On Monday we made the drive up to Rocky Mountain National Park for the first time in months. Our last trip up was in July when we hiked from the Chapin Trailhead. Since then wildfires and flooding kept us out of the park. We had plenty of other areas to explore so we didn’t think much of it…until Monday.
We headed north to Boulder and I whined as we sat in traffic – don’t drive toward Boulder at 8am, you’ll regret it. I’ve been to Boulder multiple times since the floodwaters came through two months ago but haven’t seen much of the true damage – it was no different this time through. We stuck to the main roads and had no reminder of the floods until we saw the sign that said “Highway 7 closed to Estes Park”. We were taking Highway 36 so the flood damage wasn’t exactly on my mind.
Until we arrived in Lyons.
At first it just felt like a lot of road construction…but when you look beyond the orange cones and massive equipment you saw uprooted trees, heaps of unidentifiable damage wrapped around smashed cars and broken homes strewn along a dry river bed. This wasn’t just any old road construction – this was a demolished city rebuilding itself.
The damage in Lyons was only the beginning of what we saw on our drive to Estes Park. We were driving behind a loaded semi and for the first time ever I wasn’t upset to be driving slowly. I completely awestruck by the damage strewn along the side of the highway. As we drove along the ravine we saw homes gutted with all the families belongings piled at the end of the driveway. Smashed cars were pushed up against rocks with names spray painted onto them. We drove by homes that were falling into the newly rerouted river after this very river had eroded the foundation.
We said very little as we drove up the highway. We were far too busy staring out the windows trying to digest exactly what we were looking at. Seeing the damage in photos online or footage on TV is not the same as seeing it all in real life. People lost their homes. Their family photos. Their heirlooms. Everything. And it wasn’t necessarily gone forever – prized possessions were found sitting in the living room destroyed or a half mile up the ravine wrapped around a tree. In my mind that is almost worse than it just being gone – you have to look at the damage…and then clean it up!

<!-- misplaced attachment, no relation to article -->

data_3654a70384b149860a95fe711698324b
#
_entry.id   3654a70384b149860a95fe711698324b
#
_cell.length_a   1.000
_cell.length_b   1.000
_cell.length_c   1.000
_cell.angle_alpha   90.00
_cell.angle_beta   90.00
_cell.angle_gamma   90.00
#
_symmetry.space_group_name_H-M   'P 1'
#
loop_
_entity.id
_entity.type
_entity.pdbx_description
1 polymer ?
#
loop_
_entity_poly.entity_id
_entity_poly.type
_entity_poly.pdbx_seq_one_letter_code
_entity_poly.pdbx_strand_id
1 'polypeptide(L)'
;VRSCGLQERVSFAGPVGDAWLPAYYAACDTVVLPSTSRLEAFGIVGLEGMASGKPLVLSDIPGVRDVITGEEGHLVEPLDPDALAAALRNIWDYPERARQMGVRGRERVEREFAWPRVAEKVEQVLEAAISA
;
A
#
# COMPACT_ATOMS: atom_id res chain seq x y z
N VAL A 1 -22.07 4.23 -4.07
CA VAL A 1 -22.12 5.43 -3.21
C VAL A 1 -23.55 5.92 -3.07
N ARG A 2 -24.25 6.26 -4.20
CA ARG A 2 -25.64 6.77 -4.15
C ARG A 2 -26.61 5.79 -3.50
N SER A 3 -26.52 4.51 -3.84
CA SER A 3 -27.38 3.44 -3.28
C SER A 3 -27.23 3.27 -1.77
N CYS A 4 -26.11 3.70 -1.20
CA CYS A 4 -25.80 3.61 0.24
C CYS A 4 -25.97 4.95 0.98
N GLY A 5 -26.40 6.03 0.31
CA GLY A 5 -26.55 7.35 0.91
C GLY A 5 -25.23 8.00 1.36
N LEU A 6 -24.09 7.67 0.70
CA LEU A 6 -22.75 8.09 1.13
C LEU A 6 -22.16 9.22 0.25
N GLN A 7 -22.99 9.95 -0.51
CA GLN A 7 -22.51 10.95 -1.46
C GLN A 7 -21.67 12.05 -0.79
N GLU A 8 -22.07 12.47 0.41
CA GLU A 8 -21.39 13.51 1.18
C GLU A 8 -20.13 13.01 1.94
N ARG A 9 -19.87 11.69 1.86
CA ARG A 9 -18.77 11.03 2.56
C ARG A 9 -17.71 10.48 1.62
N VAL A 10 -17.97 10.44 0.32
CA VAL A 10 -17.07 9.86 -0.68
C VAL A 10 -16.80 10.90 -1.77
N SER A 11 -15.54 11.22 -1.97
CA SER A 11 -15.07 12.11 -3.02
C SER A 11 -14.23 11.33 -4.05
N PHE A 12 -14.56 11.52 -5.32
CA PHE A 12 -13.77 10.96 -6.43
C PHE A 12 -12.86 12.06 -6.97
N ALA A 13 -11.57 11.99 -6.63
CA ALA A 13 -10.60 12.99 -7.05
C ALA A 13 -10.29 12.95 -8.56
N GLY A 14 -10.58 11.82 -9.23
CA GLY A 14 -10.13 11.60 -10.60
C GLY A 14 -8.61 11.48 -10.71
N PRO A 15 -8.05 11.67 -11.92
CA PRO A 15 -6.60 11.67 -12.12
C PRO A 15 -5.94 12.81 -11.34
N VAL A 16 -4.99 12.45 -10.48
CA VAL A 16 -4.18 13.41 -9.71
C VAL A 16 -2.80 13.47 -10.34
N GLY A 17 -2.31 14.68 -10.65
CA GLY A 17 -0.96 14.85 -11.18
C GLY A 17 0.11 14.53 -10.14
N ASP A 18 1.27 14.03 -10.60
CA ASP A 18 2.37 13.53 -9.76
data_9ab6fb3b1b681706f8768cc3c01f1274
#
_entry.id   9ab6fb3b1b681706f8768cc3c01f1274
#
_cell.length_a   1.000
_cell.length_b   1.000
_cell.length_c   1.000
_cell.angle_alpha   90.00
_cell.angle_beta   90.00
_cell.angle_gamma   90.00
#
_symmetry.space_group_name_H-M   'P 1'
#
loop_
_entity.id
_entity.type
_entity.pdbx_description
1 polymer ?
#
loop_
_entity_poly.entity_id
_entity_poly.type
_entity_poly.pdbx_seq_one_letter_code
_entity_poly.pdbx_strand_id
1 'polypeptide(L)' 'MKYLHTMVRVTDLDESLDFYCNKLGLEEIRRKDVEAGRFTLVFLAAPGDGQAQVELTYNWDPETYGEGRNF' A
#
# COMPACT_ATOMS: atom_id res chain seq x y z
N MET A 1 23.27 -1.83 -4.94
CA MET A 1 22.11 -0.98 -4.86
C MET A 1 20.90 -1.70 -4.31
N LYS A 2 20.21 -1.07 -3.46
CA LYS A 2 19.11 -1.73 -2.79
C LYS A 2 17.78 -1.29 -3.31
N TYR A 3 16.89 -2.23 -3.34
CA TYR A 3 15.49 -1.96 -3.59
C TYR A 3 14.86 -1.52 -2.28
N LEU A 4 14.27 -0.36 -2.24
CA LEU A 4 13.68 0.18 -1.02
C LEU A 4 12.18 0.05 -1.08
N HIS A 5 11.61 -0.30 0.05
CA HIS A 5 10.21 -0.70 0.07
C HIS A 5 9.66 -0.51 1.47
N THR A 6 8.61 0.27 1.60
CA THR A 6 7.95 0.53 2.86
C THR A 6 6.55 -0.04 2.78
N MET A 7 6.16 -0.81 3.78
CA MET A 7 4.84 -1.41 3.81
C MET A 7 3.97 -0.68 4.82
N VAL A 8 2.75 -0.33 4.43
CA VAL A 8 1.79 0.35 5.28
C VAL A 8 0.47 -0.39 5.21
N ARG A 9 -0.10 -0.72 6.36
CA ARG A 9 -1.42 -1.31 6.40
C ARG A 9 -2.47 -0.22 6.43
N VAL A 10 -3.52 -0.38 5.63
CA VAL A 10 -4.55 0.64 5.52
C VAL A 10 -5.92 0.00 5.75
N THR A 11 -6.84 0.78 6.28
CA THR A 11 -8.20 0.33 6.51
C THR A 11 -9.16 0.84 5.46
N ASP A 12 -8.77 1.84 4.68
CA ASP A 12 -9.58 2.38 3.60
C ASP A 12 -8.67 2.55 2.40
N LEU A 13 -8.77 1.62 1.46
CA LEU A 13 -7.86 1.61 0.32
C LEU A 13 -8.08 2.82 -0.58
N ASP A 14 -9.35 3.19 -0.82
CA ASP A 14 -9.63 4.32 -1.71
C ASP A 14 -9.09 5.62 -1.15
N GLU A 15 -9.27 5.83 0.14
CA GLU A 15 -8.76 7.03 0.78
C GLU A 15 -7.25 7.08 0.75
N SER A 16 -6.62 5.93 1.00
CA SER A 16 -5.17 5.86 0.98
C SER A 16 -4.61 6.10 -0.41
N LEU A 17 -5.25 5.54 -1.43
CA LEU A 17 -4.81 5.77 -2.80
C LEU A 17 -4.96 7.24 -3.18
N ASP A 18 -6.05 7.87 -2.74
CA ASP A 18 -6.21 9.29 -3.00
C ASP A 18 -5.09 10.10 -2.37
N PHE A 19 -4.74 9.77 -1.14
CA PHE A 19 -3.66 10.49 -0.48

Seeing all of the damage was truly heartbreaking. But we saw more than just damage – we saw the perseverance and determination of people as they rebuilt. As we drove along the road alternated between old, gray pavement and dark, fresh asphalt. In some areas the new road had literally been moved 50+ feet because the river had rerouted itself. It wasn’t just a new road that gave us all hope – people were out actively cleaning up and rebuilding. Construction crews were out in full force. Communities had clearly pulled together to survive…and rebuild.
When we arrived at Rocky Mountain National Park we headed to the Bear Lake Trailhead for a hike that took us along four lakes. The hike was gorgeous and the weather was perfect. We slipped on ice, took far too many photos and really did enjoy ourselves while frolicking on the snow mountain side.
And all these photos? They were taken at RMNP and while I’m not exactly writing about them they feel appropriate – the tourists coming to RMNP are major contributors to the local economy and this area needs as much economic assistance as it can get! Besides, how do you take photos of the destruction that will forever change lives? Photos hastily snapped as we drive by the destruction will never capture the true emotion of the drive!
At the end of the day I am so glad we made the drive up to Rocky Mountain National Park…and not just because the mountains put on a beautiful show once again. The drive along Highway 36 was a reality check. Life gets rough, but never forget that it could be worse. And if you’re as low as you think you can get…pick yourself up and fix it. Whatever it is! You can do it, I promise!
Looking for a way to help with Colorado Flood Relief? You can always donate time or money – check out these city specific sites for more details on how you can help: Lyons Flood Relief, Estes Park Flood Relief, Boulder Flood Relief.